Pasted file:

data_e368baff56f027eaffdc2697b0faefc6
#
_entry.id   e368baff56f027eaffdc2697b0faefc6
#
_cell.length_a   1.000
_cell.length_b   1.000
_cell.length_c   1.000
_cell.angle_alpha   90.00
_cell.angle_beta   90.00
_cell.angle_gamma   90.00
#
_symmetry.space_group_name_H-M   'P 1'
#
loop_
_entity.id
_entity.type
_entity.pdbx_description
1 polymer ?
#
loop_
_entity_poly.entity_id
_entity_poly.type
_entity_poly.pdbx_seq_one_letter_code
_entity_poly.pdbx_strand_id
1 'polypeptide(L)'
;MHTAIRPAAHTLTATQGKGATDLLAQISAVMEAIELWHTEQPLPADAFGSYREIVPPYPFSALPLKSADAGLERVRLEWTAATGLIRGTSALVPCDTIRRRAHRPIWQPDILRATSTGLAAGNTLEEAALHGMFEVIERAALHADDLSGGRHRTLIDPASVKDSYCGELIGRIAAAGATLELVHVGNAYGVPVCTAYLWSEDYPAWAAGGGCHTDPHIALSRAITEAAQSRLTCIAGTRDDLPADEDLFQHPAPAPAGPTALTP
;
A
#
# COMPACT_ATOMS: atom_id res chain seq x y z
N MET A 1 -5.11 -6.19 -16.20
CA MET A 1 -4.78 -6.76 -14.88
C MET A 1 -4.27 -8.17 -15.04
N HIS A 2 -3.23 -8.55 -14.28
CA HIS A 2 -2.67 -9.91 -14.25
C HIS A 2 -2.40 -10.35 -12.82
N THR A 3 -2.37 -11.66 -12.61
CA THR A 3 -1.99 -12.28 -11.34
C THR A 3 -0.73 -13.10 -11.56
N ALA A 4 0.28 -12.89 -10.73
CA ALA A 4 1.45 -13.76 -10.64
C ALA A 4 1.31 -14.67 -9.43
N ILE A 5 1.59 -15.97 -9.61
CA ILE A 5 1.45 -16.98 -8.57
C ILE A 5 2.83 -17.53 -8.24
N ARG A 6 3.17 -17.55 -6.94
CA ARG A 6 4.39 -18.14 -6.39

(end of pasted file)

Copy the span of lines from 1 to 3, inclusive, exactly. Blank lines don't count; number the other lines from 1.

data_e368baff56f027eaffdc2697b0faefc6
#
_entry.id   e368baff56f027eaffdc2697b0faefc6